By Greg Jackson, Esq.
Quietly, the Orange County District 2 Commission race is starting to heat up. On second thought, maybe saying it is "heating up" is a bit too much conjecture on my part. From the numerous calls I am receiving, although I cannot tell you what the ﬁnal slate of candidates will look like at qualiﬁcation time, I have surmised a few certainties. First off, I need to put to bed one horrible rumor; that being my immediate political ambitions. To be clear, I have no interest in running for public ofﬁce in 2018. As the recently elected Chairman of the Orange County Board of Zoning Adjustment, as well as my work through FEC to address issues with CRA's across the state and much more, I am plenty busy. Also, with my youngest child entering high school with plans to row for an Ivy-League school, I am focused on her success. So as New Edition once said "You'll have to count me out this time."
However, one lonely soul, Patricia Rumph, has ﬁled to run for the seat so far. Judging from her ﬁnancial reports, she is not a very strong candidate and has only raised $2,716.00, which includes a $100.00 loan to herself, since she entered the race in 2016. Rumph's list of contributors, 28 in total, includes two ODEC committee members, three people with the last name Rumph, 13 people outside of the district, a few Jones High School Alumni and at least four people who said they are planning to contribute to other candidates that get into the race. One thing for certain is that there are no heavy-hitters on Rumph's list. Also, Rumph has not done any work in the Apopka-area, so it is not surprising that no one knows her even though she is the only person in the race.
Next, a preacher, whose church has been displaced no less than ﬁve times in the last two years, has relocated his congregation to Apopka High School and is threatening to run for the District 2 seat. While the preacher has a slightly better chance than Rumph, he is equally weak in terms of experience and qualiﬁcations. Although it sounded imposing and important when then presidential candidate Barack Obama declared himself a "community organizer", when a potential county commission candidate with no political savvy says that, it sounds like something a person would say with no experience when asked about their lack of experience. Interestingly, both Rumph and the preacher will rely on their ties to Jones High School and the Pine Hills community to garner support, which will effectively split those votes. But, neither will be able to get the support needed from Ocoee or Apopka to really be competitive.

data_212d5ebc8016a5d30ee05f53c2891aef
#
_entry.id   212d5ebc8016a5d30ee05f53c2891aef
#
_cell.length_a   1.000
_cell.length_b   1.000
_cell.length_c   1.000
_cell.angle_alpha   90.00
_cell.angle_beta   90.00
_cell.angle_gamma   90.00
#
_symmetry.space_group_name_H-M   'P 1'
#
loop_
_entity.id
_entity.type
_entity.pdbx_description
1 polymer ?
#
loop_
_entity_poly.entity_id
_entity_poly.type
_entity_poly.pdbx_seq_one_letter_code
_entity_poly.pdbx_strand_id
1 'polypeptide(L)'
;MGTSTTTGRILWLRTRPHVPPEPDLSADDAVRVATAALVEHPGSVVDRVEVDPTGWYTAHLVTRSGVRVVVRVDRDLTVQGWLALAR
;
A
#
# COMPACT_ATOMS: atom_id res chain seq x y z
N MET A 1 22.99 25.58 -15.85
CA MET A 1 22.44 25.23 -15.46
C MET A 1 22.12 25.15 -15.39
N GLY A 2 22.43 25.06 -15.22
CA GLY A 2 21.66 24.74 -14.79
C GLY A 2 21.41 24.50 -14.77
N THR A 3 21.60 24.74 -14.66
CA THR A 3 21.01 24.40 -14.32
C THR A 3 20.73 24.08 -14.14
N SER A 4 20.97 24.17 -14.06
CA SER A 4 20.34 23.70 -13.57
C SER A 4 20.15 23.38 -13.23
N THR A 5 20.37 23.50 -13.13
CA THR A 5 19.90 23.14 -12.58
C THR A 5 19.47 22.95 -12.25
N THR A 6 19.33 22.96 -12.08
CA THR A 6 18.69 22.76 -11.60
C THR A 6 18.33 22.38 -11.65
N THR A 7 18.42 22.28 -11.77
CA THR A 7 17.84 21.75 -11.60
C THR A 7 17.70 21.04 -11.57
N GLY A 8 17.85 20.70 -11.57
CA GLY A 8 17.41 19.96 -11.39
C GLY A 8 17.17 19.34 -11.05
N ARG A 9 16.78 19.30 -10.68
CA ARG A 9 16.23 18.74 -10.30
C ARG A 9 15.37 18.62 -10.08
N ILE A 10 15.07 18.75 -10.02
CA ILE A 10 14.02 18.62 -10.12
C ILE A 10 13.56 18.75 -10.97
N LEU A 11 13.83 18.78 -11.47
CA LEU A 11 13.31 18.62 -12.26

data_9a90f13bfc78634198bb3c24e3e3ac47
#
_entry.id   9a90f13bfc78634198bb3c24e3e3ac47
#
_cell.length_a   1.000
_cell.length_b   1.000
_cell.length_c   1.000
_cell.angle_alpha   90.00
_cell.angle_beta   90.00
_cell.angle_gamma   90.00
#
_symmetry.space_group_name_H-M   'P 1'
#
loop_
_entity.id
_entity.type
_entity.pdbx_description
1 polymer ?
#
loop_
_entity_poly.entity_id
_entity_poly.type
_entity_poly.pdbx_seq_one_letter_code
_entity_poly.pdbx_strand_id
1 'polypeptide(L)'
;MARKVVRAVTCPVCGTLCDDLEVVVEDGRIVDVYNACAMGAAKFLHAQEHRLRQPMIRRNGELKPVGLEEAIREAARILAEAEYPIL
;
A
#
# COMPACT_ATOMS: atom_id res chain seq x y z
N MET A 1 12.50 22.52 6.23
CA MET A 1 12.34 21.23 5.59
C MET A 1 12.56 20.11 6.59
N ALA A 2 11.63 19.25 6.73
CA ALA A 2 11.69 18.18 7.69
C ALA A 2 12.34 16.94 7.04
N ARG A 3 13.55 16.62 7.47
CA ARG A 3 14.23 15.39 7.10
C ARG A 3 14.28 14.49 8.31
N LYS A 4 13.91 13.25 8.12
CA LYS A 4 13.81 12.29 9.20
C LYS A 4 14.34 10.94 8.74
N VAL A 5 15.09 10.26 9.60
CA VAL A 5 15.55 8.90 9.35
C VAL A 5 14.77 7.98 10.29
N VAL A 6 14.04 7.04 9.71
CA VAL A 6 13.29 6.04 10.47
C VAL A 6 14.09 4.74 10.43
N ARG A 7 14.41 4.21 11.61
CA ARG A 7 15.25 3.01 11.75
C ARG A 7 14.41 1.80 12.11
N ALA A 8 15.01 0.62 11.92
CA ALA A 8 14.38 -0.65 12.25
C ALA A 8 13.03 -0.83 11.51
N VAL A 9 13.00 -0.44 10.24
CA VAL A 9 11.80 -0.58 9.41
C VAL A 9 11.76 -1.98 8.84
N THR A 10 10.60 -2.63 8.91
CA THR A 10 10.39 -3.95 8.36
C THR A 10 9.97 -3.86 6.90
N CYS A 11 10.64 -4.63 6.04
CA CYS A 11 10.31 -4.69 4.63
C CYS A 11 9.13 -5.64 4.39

Additionally, the name of a former Disney Executive who also led a Central Florida organization has come into play. While he will deﬁnitely display the executive and administrative abilities to be highly competitive for the Orange County District 2 seat, the real question is whether or not he will want to endure the riggers of a campaign, which could potentially dig into the past that led to his quick exit from the state-wide race in 2014.
Lastly, there is a "dark horse" preparing to jump in the race and it is my initial assessment that this will be the person to beat. With the votes being split at least three-ways in Pine Hills by the three aforementioned persons, all of whom are African-American, this individual could quite possibly win the seat almost as easily as Commissioner Bryan Nelson did in 2014. If you recall, Commissioner Nelson nearly received 50% of the votes during the 2014 Primary Election with ﬁve African-Americans in that race. The "dark horse" candidate I am referring to has strong political ties to West Orange County, exceptional experience, has won several elections in the
area and can carry the votes in the places that matter, i.e., Apopka, Ocoee, College Park, Lockhart and quite possibly Eatonville.
While I recognize that anything can happen with elections, judging from elections over the past 20+ years for the Orange County District 2 seat, it cannot be ignored that whoever wins Apopka, wins the seat. As 2018 approaches and more folks jump into the race for Orange County District 2, I will give my honest assessments of each candidate, naming them as they ﬁle to enter the race. The future of District 2 is too important to leave it to chance that voters will get the information necessary to make informed decisions. Like it or not, I will stand ready to provide my assessments of each candidate in the District 2 race; and rest assured that I will do all of this -- in my humble opinion.
Greg Jackson is a past Assistant Attorney General for the State of Florida, military veteran, current Orange County District 2 Representative on the Board of Zoning Adjustments, and General Counsel for the Community Redevelopment Agency. He has been as an active member of the Central Florida community for nearly 20 years. He was most recently a candidate for the Florida House District 45 seat.